What Is Poison Ivy?
Leaves of three, let them be! You've probably heard that little rhyme about poison ivy. But did you know that the plants poison ivy, poison oak, and poison sumac all contain the same rash-causing substance? It's called urushiol (pronounced: yoo-ROO-shee-ol), a colorless, odorless oil (called resin) found in their leaves.
What Are the Signs & Symptoms of Poison Ivy?
Urushiol is considered an allergen because it causes an allergic reaction. The poison ivy reaction takes the form of a rash, itching, and sometimes swelling. Not everyone gets a reaction to urushiol, but most people do. This reaction can start within hours of coming into contact with urushiol or up to 5 days later.
Typically, the skin becomes red, itchy, and swollen and blisters will appear. After a few days, the blisters may become crusty and start to flake off. The rash that people get from poison ivy can take 2 to 3 weeks to heal.
When Should I Call the Doctor?
It's a good idea to call your doctor if you have any kind of rash, especially if you have a fever too. If your rash is from poison ivy or a similar plant, the doctor may tell you to take cool showers and to use a soothing lotion, such as calamine lotion.
In more severe cases, doctors may prescribe pills or creams that contain antihistamines or steroids (not the same type of steroids that bodybuilders use!) to decrease itching and redness.
Is Poison Ivy Contagious?
The poison ivy rash itself isn't contagious. Fluid from a blister can't spread the rash. But it is possible to get a rash from poison ivy without touching a plant. Urushiol can transfer from one person to another from their skin or clothing. Urushiol can even travel through the air if someone burns the plants to clear brush.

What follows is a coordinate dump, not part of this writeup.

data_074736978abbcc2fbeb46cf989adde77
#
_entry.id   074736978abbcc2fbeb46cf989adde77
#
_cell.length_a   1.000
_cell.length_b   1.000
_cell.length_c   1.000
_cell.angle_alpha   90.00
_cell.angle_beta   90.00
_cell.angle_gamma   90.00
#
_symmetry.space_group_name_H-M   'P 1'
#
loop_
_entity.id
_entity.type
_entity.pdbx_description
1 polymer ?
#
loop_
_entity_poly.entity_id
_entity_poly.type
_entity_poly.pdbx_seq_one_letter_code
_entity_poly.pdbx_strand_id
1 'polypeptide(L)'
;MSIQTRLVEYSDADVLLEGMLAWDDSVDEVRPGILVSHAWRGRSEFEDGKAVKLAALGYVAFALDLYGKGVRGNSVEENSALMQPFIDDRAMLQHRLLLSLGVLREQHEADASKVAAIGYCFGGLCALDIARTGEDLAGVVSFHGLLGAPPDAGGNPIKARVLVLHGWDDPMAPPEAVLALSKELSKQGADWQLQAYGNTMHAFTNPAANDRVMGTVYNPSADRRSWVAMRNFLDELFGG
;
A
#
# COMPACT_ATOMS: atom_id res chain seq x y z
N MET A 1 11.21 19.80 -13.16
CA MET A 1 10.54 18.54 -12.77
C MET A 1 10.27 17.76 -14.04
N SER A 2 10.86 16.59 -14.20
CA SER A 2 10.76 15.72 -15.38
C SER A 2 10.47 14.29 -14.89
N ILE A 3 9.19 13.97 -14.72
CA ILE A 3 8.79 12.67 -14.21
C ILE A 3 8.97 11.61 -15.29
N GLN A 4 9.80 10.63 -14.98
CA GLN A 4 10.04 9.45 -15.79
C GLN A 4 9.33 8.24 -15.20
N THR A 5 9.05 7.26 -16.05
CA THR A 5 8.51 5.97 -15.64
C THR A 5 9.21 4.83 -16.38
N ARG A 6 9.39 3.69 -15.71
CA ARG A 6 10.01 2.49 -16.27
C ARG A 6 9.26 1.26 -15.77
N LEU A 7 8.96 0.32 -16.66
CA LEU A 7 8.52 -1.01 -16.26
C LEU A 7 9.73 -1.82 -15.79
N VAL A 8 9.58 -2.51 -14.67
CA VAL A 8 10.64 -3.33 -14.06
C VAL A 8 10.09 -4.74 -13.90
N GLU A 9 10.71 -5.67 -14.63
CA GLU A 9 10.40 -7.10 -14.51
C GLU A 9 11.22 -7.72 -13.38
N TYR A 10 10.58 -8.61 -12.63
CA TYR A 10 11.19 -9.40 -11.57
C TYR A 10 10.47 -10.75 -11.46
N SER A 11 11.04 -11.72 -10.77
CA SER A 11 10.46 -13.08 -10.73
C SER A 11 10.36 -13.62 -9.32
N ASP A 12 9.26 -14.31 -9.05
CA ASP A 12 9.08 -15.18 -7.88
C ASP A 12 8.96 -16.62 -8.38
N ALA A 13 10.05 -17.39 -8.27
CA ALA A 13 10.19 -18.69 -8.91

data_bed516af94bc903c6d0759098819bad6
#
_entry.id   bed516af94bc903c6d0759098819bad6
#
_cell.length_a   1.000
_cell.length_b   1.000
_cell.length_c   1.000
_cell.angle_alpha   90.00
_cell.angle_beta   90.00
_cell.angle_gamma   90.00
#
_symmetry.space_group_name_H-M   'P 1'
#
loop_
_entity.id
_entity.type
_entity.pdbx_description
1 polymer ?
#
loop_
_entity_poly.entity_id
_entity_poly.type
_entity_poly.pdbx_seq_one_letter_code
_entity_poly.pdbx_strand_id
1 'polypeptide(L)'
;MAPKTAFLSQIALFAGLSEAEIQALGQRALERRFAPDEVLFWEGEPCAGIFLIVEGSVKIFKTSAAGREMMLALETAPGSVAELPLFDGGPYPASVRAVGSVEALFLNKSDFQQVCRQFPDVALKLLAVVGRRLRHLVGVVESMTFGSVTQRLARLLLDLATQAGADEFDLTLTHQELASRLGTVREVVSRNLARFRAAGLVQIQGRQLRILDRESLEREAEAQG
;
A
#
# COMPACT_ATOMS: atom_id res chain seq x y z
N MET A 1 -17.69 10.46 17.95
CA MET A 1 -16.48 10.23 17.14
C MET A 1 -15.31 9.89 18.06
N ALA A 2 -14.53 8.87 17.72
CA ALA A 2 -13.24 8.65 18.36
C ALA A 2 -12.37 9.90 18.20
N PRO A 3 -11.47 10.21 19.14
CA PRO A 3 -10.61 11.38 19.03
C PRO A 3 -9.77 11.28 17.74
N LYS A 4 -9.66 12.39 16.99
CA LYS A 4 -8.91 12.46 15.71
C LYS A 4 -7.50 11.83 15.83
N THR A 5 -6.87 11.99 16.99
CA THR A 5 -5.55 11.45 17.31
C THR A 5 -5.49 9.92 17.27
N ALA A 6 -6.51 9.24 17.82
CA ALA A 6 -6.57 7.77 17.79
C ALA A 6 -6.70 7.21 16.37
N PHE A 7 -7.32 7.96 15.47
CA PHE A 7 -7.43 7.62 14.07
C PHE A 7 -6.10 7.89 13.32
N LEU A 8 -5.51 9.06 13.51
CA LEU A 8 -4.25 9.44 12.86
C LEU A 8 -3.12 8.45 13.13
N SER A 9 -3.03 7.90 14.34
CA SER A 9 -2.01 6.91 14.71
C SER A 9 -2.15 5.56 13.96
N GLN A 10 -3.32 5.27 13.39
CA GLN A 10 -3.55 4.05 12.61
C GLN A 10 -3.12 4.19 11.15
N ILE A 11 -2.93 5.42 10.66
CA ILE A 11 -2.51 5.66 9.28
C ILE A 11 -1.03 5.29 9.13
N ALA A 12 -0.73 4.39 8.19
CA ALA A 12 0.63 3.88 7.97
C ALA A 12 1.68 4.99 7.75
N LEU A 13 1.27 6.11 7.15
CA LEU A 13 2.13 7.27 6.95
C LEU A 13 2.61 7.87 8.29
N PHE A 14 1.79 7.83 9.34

How Can I Protect Myself From Poison Ivy?
Poison ivy can grow anywhere — from the woods to your own backyard. And it can be hard to see: The leaves of poison plants blend right in with other plants and brush. Plus, there are several types of poison ivy, and each one can look different depending on the time of year.
The leaves of poison ivy plants release urushiol when they're bumped, torn, or brushed against. When the resin is released, the leaves may look shiny or have black spots. Then, it can get on a person's skin.
Here are some tips to help you avoid getting a rash from poison ivy:
- Learn to identify poison ivy, oak, and sumac, so you can steer clear of them. (Be especially careful of plants if the leaves look shiny.)
- Avoid areas where you know there's poison ivy.
- Wear long sleeves and long pants when you're in areas where poison ivy might grow.
- If your dog has been out exploring the woods, give him a shower to wash off any urushiol oil that may be on his coat.
If you come into contact with urushiol oil, try to wash it off your skin right away by taking a shower and using lots of soap. Don't take a bath — the oil can get in the bath water and spread to other areas of your body.
Note: All information is for educational purposes only. For specific medical advice, diagnoses, and treatment, consult your doctor.
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